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Biographies
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Sacramento County

 

ROBERT RAPER

As a rancher for many years in Colusa county and later as a horticulturist in Sacramento county, Mr. Raper has gained a thorough knowledge of the soil in this section of the state and also of its adaptability to varied products. Himself a pioneer of the '60s, having crossed the plains a number of years prior to the spanning of the continent by the first railroad system, he has witnessed the progress made by the west during the past one-half century, nor has his own part in the slow work of agricultural evolution been insignificant or unworthy of honorable mention. On the other hand, he was one of the large number of patient tillers of the soil without whose intelligent efforts and unwearied industry the present degree of prosperity could not have been reached.

While Illinois was vet a frontier state and the large steamers on the Mississippi formed the principal means of transportation for the people of the north and south, Robert Raper was born in Fayette county, January 3, 1839, and was reared in Hancock county. The educational advantages which he enjoyed were excellent for those days. Later he enlarged his fund of information through close reading and self-culture. Early in manhood he established a home of his own, being united in marriage April 18, 1861, with Miss Caroline F. Allen, a native of Henry county, Iowa. The young couple began housekeeping on a farm, but soon they began to be interested in reports concerning California, and it was not long before they decided to seek a home in the far west. During the summer of 1864 they traveled across the plains with a wagon and mules and notwithstanding the hostility of the Indians they reached their destination without delays or attacks.

Shortly after his arrival in Colusa county Mr. Raper rented a tract of raw land on which he raised wheat and barley. Later he bought four hundred and twenty acres of unimproved land and this he cultivated for a number of years. When he disposed of that place he purchased three hundred and twenty acres, which he cultivated for several years. Meanwhile he began to realize the need of better educational advantages for his children, and desiring to live where he could send them to first-class schools, he sold his country home, moved to College City, bought a lot and built a residence. For about twelve years he engaged in farming near the town, but continued meanwhile to occupy the village home until the children had completed their studies.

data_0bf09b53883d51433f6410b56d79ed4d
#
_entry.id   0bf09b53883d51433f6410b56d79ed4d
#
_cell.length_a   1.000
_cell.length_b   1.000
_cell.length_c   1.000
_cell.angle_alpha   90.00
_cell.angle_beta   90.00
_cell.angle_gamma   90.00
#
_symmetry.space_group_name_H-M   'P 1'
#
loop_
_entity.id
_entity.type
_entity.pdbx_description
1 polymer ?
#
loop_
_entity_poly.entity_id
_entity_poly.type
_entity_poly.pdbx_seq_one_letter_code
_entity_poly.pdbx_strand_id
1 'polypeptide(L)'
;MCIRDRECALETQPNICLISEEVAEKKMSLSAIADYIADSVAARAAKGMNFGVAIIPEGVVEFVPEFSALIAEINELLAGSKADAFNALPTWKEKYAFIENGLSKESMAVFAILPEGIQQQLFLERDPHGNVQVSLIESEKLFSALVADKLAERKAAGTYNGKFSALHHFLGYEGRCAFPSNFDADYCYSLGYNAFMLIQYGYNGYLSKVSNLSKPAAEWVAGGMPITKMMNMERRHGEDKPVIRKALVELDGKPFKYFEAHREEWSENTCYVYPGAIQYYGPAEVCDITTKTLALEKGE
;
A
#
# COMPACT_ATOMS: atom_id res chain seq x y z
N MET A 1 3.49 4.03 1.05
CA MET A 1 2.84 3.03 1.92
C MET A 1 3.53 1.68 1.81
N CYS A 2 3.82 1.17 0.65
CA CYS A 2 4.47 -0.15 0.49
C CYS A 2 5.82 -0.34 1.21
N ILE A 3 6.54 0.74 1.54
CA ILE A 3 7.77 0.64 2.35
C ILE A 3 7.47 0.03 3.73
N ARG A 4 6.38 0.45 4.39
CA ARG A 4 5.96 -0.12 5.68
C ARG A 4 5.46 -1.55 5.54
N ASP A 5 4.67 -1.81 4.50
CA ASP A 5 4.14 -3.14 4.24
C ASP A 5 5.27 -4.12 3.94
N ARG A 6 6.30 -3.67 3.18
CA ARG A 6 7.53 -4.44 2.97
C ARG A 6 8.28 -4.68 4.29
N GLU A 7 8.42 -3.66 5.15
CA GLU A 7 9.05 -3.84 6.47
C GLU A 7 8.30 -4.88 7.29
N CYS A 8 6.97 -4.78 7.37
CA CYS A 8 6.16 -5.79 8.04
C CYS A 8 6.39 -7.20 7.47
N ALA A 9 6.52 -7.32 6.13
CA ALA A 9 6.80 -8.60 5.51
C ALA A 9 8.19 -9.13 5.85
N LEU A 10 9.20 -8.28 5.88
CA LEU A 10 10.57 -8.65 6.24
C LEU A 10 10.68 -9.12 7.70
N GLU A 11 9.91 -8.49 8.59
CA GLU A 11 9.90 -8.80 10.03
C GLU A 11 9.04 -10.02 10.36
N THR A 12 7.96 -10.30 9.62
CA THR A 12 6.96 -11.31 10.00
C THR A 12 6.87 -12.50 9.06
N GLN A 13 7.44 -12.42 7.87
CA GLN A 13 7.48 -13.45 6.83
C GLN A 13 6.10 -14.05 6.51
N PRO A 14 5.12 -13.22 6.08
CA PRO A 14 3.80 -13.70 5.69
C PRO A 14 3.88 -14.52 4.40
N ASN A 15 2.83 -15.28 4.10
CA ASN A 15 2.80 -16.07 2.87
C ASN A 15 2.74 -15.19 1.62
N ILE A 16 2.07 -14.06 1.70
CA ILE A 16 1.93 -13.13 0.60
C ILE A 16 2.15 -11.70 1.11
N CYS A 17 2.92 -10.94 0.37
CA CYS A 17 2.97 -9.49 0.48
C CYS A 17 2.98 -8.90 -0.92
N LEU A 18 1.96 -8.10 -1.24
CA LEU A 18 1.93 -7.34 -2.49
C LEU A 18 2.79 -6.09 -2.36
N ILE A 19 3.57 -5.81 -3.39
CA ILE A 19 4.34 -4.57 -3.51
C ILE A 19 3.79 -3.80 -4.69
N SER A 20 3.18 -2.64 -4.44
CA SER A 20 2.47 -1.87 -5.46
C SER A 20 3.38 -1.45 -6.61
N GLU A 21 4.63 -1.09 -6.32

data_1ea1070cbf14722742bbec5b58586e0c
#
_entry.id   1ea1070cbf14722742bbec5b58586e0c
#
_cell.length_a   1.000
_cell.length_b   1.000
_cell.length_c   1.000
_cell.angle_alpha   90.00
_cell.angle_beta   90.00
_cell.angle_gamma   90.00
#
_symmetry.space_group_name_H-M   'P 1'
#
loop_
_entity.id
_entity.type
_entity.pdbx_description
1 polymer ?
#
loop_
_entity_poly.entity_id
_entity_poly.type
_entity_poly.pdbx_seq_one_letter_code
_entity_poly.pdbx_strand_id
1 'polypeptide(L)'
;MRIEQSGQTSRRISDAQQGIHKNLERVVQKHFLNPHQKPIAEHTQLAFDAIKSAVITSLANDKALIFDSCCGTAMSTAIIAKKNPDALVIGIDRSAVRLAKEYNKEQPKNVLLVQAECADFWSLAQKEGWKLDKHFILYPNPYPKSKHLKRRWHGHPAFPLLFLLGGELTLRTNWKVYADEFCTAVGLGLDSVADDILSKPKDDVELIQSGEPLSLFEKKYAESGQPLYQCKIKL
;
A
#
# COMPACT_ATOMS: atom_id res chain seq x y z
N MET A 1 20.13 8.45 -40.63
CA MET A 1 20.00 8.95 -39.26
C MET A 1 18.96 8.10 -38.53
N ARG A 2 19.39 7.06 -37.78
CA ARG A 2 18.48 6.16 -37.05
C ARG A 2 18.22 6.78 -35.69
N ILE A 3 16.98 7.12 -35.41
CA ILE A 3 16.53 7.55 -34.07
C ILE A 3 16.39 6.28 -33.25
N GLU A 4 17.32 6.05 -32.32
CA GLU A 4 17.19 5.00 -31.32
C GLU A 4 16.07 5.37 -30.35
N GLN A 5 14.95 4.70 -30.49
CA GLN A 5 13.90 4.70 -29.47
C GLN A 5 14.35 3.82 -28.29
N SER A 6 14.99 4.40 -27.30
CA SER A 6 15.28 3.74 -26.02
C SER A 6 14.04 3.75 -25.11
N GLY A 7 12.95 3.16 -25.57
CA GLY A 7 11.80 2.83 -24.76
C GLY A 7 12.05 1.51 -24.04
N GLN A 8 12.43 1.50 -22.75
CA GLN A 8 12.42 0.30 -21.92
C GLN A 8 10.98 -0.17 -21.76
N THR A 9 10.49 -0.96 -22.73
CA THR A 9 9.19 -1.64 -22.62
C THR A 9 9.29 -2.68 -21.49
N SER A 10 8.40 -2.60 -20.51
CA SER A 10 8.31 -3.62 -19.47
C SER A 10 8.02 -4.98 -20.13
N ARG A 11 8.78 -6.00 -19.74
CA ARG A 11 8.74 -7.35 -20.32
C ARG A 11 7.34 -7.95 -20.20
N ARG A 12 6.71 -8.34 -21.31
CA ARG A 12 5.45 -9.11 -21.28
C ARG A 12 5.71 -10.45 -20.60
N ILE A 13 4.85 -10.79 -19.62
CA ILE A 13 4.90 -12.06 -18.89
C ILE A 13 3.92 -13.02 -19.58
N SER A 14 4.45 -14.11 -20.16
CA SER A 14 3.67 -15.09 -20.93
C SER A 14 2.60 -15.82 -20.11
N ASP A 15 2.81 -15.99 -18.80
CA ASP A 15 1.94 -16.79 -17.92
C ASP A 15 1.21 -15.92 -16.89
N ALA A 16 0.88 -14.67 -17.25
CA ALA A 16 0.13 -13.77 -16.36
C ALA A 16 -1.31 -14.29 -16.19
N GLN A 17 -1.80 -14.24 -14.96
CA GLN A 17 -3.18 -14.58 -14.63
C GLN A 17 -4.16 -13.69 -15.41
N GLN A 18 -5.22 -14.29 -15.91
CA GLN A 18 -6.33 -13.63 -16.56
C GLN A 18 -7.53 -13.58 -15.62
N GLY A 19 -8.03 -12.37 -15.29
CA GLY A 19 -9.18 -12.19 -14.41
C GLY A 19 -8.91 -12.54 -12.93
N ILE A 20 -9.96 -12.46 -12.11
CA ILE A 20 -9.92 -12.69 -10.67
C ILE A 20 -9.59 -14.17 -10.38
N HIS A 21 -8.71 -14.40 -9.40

The World's Fair attracted Mr. and Mrs. Raper to Chicago during the summer of 1893, and they enjoyed the splendid exhibits from their own state, as well as from other parts of the country and other regions of the world. Desiring to see something of the east, they traveled on to New England and found much to interest them there. After they had visited several of the most important eastern cities they spent some time among old friends in Iowa and Illinois, thence coming back to California, which seemed more desirable than ever before as a place of residence. Their enjoyment of the east did not lessen their affection for the home of their choice. Prior to that trip they had sold out in Colusa county and bought ten acres at Orangevale, three miles from Folsom, Sacramento county, which tract he had planted to apricots, almonds and prunes. On his return from Chicago and the other cities of his visitations, Mr. Raper built a substantial house on the place and made other improvements. Shortly afterward he bought two adjacent tracts, thus giving him forty acres altogether, of which ten acres are in Tokay grapes. Another tract is utilized for hay and pasture.

The only son of Mr. Raper is 0. L. Raper, a prosperous farmer of Glenn county. The eldest daughter, Nora M., is the wife of J. L. Patterson, a prominent rancher of the Orangevale district. The second daughter, Jennie Q., is Mrs. G. C. Clare, of Mendocino county, and the youngest, Lou, is the wife of W. T. Eddy, who at this writing carries on the Raper ranch. The wife and mother passed away December 15, 1909, leaving to her loved ones the memory of a kindly heart ever ready to succor those in need and willing hands ever ready to minister to the wants of her family. The uplifting teachings of Christianity were exemplified in her daily acts of kindness and words of love. Mr. Raper also has been a consistent believer in the Gospel and a devoted member of the Christian church. As a member of the school board for thirteen years he worked effectively to promote educational interests. Politically he has been identified with the Republican party, but in principle he always has been an ardent Prohibitionist and has dis- played his belief in the cause of temperance both by precept and example. 


Source:
History of Sacramento County, California
Biographical Sketches of The Leading Men and Women of the County Who Have Been Identified With Its Growth and Development from the Early Days to the Present
History By: William L. Willis
Historic Record Company, Los Angeles, California (1913)

Transcribed by Peggy Hooper 2011